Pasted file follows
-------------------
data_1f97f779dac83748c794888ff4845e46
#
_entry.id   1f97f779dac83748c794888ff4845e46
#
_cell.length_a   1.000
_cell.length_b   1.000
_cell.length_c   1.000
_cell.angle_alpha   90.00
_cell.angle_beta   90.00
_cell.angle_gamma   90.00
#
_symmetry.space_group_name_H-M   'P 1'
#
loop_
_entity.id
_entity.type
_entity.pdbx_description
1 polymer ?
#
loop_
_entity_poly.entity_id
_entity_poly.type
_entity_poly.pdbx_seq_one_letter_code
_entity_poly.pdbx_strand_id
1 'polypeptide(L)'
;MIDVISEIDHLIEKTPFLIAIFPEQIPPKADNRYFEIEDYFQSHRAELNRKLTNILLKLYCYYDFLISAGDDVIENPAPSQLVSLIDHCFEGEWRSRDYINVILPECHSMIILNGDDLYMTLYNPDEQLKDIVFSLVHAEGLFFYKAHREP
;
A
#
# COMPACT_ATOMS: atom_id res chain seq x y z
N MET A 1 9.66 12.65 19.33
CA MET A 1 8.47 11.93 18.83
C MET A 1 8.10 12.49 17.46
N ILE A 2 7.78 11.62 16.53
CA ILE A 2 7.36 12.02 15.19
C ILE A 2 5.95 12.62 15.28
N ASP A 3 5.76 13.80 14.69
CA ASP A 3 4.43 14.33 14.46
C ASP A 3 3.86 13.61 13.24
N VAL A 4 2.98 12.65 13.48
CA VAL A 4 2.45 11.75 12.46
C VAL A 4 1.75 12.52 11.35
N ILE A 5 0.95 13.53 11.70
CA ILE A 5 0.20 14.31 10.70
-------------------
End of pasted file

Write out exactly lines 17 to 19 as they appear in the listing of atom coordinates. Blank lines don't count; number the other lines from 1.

_entity.pdbx_description
1 polymer ?
#